October 17, 2021, From Riches to Rags, Mark 10:32-45 – Mtr. Kathryn Boswell
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James and John were sons of a family of fishermen in Bethsaida, on the coast by the sea of Galilee. Along with Peter, they were the first disciples to be called by Jesus. Peter, James and John formed a kind of “inner circle” among the Twelve apostles, Jesus’s closest friends. It was Peter, James and John who accompanied Jesus up on the mountain when he was revealed in all his glory. It was only Peter, James and John who went into Jairus’ house with Jesus, where they saw him raise a little girl from the dead. And it was Peter, James and John who accompanied Jesus to the Garden of Gethsemane when he went to pray before his Passion.
Jesus gave James and John the nickname “Sons of Thunder,” presumably because they were such hotheads. Once when some Samaritan villagers turned the disciples away, James and John offered to call down fire from heaven to show them who was boss. But we also know that they were faithful servants of God and his people, serving in humility and courage as they were called. James was the first disciple to be martyred for his faith, put to death by the sword, by order of King Herod. John took Mary, the mother of Jesus, into his home, after the crucifixion, caring for her as his own mother. He lived to be a very old man, an elder in the Church, teaching the people about the love of God.
But as young men, James and John, these close friends of Jesus, really struggled to understand what Jesus was teaching them as they made their final journey to Jerusalem. You might have noticed that over just the last six Sundays, following along the gospel readings from Mark’s gospel, Jesus has told the disciples three times, plainly, what was about to happen to him – that he would be arrested, that he would be executed, and also that he would rise again after his death. However the other disciples were making sense of that, it’s pretty clear that James and John at least were convinced that Jesus’s real plan was to sweep in and reclaim Jerusalem, and send the Romans packing. And when that happened, they meant to have places of honor – seeing as they were two-thirds of Jesus’s inner circle, after all. Now, the sons of Zebedee might have been hotheads, they might have been a little full of themselves, but they were no cowards. They were willing to suffer whatever they needed to suffer. They were ready to take all the risks. But they meant to be there when the glory happened.
It’s pretty obvious that John and James and the other disciples weren’t really hearing what Jesus was saying to them. And at the heart of this failure of comprehension, not just for James and John, but for every one of the Twelve, was the problem of ambition. James and John, Peter and all the rest, had left everything behind – family, security, comfort, everything they’d ever known. They had staked absolutely everything on their faith that Jesus was the one God had promised to send, the one Israel had been waiting for, for centuries, the Messiah who would save his people from their enemies. They believed Jesus was the Messiah, and they had very definite expectations for what that meant. Specifically, they had very definite ideas of the greatness that belonged to the Messiah of God.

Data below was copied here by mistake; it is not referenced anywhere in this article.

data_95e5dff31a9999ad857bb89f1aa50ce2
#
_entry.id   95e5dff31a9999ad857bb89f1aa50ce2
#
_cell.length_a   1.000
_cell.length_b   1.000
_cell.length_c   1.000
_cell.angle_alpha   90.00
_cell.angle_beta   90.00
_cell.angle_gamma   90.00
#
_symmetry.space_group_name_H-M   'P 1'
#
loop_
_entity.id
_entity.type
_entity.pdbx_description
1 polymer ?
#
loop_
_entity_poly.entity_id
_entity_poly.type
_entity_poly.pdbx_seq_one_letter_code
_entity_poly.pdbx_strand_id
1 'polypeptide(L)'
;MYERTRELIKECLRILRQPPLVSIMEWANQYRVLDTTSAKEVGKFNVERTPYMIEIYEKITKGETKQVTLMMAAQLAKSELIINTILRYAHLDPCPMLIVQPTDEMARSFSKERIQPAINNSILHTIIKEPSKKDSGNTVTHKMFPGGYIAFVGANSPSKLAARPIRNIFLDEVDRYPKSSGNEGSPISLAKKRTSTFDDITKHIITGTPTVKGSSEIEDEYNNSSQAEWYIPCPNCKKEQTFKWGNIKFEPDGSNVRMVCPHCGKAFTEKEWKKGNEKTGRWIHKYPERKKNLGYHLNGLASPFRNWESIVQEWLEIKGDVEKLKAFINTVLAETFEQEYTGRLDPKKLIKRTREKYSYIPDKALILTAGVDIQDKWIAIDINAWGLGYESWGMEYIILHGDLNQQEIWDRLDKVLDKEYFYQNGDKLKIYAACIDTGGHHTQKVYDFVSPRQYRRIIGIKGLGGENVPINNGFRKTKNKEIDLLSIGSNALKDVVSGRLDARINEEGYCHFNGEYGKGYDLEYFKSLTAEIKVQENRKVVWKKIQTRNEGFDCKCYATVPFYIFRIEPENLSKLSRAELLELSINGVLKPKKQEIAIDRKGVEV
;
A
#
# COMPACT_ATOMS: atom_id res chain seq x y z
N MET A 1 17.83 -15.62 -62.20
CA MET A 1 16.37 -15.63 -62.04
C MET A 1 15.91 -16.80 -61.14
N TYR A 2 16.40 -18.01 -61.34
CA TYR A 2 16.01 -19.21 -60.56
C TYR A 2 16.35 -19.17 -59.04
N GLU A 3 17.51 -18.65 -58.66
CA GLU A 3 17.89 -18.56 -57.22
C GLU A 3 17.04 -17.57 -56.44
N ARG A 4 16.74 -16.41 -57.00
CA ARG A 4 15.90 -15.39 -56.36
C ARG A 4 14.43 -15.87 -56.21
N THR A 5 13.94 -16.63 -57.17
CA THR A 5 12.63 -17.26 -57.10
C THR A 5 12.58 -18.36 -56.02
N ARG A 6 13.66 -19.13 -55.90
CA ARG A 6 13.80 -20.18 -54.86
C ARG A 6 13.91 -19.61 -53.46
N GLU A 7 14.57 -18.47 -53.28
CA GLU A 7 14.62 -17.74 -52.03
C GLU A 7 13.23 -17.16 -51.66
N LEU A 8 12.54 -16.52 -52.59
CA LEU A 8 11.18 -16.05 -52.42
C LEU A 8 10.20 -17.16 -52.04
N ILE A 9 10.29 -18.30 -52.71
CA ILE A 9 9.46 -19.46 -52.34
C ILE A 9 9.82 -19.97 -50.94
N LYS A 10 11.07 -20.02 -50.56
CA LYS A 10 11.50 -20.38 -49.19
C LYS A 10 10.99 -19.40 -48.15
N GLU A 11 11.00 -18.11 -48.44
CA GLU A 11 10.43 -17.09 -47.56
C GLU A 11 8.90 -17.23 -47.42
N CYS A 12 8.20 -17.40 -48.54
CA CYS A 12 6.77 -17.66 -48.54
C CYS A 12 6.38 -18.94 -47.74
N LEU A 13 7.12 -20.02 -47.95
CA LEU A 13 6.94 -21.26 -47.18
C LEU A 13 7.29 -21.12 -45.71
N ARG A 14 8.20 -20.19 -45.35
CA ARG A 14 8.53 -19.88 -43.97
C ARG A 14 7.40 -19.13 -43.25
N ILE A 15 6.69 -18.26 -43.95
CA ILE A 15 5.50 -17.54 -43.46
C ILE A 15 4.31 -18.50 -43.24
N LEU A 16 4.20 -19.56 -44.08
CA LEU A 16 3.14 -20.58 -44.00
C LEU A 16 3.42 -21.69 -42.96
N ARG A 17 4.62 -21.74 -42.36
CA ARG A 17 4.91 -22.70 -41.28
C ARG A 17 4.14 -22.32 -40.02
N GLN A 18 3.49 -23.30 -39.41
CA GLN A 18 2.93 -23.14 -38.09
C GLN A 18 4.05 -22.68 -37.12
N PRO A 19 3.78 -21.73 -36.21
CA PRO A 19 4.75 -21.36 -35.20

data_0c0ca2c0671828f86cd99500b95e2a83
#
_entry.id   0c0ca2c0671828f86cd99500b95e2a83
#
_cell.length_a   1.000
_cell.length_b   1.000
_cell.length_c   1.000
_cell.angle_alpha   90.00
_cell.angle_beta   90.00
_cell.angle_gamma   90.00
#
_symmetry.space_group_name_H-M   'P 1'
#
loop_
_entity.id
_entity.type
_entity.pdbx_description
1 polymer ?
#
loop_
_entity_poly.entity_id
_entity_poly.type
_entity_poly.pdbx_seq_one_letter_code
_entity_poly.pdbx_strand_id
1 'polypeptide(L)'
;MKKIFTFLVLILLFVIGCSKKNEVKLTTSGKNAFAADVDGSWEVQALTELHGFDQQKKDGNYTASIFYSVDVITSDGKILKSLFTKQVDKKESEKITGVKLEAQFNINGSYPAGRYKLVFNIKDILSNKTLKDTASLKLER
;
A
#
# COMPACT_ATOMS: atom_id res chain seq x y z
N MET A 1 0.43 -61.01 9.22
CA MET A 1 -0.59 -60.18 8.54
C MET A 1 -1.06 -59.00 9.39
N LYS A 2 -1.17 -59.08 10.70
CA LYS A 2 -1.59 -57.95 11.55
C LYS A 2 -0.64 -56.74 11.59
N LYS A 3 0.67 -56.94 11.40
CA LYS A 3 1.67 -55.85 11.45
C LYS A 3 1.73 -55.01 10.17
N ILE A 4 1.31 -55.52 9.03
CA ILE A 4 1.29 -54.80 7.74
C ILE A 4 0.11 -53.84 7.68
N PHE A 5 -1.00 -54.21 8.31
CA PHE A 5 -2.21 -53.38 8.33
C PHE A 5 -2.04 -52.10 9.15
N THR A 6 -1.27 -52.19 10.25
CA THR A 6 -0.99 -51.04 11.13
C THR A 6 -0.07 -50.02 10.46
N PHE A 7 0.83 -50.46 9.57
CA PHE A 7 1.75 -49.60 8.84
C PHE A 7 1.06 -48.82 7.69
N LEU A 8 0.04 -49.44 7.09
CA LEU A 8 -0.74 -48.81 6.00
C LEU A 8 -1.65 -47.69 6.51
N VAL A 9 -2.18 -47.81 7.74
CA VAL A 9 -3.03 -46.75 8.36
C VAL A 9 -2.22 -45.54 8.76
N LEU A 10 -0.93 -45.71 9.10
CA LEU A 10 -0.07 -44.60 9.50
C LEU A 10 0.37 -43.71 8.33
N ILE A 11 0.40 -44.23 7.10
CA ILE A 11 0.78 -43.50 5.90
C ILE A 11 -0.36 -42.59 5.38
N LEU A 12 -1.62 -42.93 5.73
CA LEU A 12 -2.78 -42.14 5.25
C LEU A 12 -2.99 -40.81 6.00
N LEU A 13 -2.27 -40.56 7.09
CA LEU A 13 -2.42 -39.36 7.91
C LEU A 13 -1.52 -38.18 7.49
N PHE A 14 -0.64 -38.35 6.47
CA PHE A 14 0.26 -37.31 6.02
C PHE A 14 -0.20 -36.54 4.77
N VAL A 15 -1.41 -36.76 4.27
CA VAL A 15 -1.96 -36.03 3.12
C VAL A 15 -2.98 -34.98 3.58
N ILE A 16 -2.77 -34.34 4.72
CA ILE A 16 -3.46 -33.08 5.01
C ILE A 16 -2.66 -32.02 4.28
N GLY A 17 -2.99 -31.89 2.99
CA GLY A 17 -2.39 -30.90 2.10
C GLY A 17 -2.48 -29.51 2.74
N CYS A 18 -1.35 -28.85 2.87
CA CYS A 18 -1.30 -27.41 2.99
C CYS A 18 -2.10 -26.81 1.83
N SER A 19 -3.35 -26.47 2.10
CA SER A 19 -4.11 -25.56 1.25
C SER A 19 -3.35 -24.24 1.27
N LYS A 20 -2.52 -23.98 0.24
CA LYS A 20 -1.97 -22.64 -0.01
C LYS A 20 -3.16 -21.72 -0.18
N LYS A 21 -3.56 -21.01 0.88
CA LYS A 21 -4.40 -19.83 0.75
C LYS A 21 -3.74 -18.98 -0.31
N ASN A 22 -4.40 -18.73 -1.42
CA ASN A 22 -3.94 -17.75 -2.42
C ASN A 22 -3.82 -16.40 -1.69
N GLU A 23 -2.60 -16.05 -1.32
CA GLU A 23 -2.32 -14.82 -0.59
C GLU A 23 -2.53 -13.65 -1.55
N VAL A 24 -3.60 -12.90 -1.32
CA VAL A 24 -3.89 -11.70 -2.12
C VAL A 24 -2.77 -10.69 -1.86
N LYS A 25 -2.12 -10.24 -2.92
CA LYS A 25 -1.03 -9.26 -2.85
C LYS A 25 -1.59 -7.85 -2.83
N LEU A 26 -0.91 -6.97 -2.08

The first time Jesus tried to tell the disciples what was ahead of them, Peter took him aside to scold him. This talk of arrests and killings didn’t fit in at all with the greatness that belonged to the Messiah. You’re getting it all wrong, Peter tried to tell Jesus, and got a pretty sharp rebuke in return. The second time Jesus told them they were still confused and bewildered by it all, but after what had happened to Peter nobody dared to question Jesus. Instead, they argued quietly among themselves about which of them was the greatest. They were so sure of who Jesus was that they just knew they were on the road to greatness, and of course each of them wanted to be the greatest. Finally, we read today how Jesus told them what was ahead of them for the third time, in the most painful detail, the betrayal, the humiliation, the spitting, the whipping, the crucifixion – and the rising again. The disciples still couldn’t comprehend what Jesus was saying, but this time James and John decided to be pro-active. They took their ambition in hand and they asked Jesus for special places of greatness when it was time for all this greatness to be revealed at long last. Their faith in who Jesus was, was very strong. Their problem was that they only understood greatness on the world’s terms.
This is how it looked from their viewpoint: twelve men, a few common fishermen, a despised tax collector, a religious fanatic and who knows what else, had somehow, incredibly, unbelievably, found themselves the acolytes of Israel’s Messiah. If there were ever a rags to riches story in the history of the world, surely this had to top the charts. Despite having to endure some hunger and rough living, and some backlash from the religious establishment, they knew they were on the road to greatness. Hadn’t they seen Jesus make the blind see, and the deaf hear, and the lame walk? Hadn’t they been at his side as he commanded evil spirits and calmed the waves of a stormy sea? Hadn’t they seen Jesus raise the dead?